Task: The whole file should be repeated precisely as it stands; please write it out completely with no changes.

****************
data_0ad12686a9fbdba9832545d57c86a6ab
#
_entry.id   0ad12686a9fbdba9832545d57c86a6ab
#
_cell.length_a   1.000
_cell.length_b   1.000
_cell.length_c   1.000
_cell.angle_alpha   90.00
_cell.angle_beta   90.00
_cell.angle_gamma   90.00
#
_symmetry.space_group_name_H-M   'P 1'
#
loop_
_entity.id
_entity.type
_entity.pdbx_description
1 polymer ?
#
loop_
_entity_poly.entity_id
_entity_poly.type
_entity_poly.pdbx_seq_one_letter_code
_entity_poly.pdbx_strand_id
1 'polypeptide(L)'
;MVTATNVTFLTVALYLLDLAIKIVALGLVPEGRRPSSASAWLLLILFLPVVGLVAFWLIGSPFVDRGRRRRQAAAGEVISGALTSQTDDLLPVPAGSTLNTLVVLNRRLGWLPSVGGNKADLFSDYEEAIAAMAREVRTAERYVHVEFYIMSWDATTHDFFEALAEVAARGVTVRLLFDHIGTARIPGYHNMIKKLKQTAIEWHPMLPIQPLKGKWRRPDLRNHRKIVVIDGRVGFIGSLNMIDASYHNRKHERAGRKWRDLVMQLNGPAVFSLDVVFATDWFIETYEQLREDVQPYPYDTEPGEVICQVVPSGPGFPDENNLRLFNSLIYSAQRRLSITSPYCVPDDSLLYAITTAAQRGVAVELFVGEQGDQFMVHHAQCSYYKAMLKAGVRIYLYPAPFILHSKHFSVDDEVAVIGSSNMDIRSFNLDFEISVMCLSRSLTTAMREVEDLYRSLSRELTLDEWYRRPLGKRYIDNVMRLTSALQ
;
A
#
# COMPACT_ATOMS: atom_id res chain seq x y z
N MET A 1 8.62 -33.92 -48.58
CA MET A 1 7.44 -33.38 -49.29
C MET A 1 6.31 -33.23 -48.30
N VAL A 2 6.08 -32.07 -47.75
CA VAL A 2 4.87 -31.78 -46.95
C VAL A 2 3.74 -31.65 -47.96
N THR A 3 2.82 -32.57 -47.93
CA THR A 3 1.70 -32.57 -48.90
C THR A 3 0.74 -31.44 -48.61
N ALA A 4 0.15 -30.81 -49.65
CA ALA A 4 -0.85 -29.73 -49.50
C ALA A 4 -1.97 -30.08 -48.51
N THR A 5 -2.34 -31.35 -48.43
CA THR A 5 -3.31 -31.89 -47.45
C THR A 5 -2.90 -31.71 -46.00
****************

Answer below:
data_0ad12686a9fbdba9832545d57c86a6ab
#
_entry.id   0ad12686a9fbdba9832545d57c86a6ab
#
_cell.length_a   1.000
_cell.length_b   1.000
_cell.length_c   1.000
_cell.angle_alpha   90.00
_cell.angle_beta   90.00
_cell.angle_gamma   90.00
#
_symmetry.space_group_name_H-M   'P 1'
#
loop_
_entity.id
_entity.type
_entity.pdbx_description
1 polymer ?
#
loop_
_entity_poly.entity_id
_entity_poly.type
_entity_poly.pdbx_seq_one_letter_code
_entity_poly.pdbx_strand_id
1 'polypeptide(L)'
;MVTATNVTFLTVALYLLDLAIKIVALGLVPEGRRPSSASAWLLLILFLPVVGLVAFWLIGSPFVDRGRRRRQAAAGEVISGALTSQTDDLLPVPAGSTLNTLVVLNRRLGWLPSVGGNKADLFSDYEEAIAAMAREVRTAERYVHVEFYIMSWDATTHDFFEALAEVAARGVTVRLLFDHIGTARIPGYHNMIKKLKQTAIEWHPMLPIQPLKGKWRRPDLRNHRKIVVIDGRVGFIGSLNMIDASYHNRKHERAGRKWRDLVMQLNGPAVFSLDVVFATDWFIETYEQLREDVQPYPYDTEPGEVICQVVPSGPGFPDENNLRLFNSLIYSAQRRLSITSPYCVPDDSLLYAITTAAQRGVAVELFVGEQGDQFMVHHAQCSYYKAMLKAGVRIYLYPAPFILHSKHFSVDDEVAVIGSSNMDIRSFNLDFEISVMCLSRSLTTAMREVEDLYRSLSRELTLDEWYRRPLGKRYIDNVMRLTSALQ
;
A
#
# COMPACT_ATOMS: atom_id res chain seq x y z
N MET A 1 8.62 -33.92 -48.58
CA MET A 1 7.44 -33.38 -49.29
C MET A 1 6.31 -33.23 -48.30
N VAL A 2 6.08 -32.07 -47.75
CA VAL A 2 4.87 -31.78 -46.95
C VAL A 2 3.74 -31.65 -47.96
N THR A 3 2.82 -32.57 -47.93
CA THR A 3 1.70 -32.57 -48.90
C THR A 3 0.74 -31.44 -48.61
N ALA A 4 0.15 -30.81 -49.65
CA ALA A 4 -0.85 -29.73 -49.50
C ALA A 4 -1.97 -30.08 -48.51
N THR A 5 -2.34 -31.35 -48.43
CA THR A 5 -3.31 -31.89 -47.45
C THR A 5 -2.90 -31.71 -46.00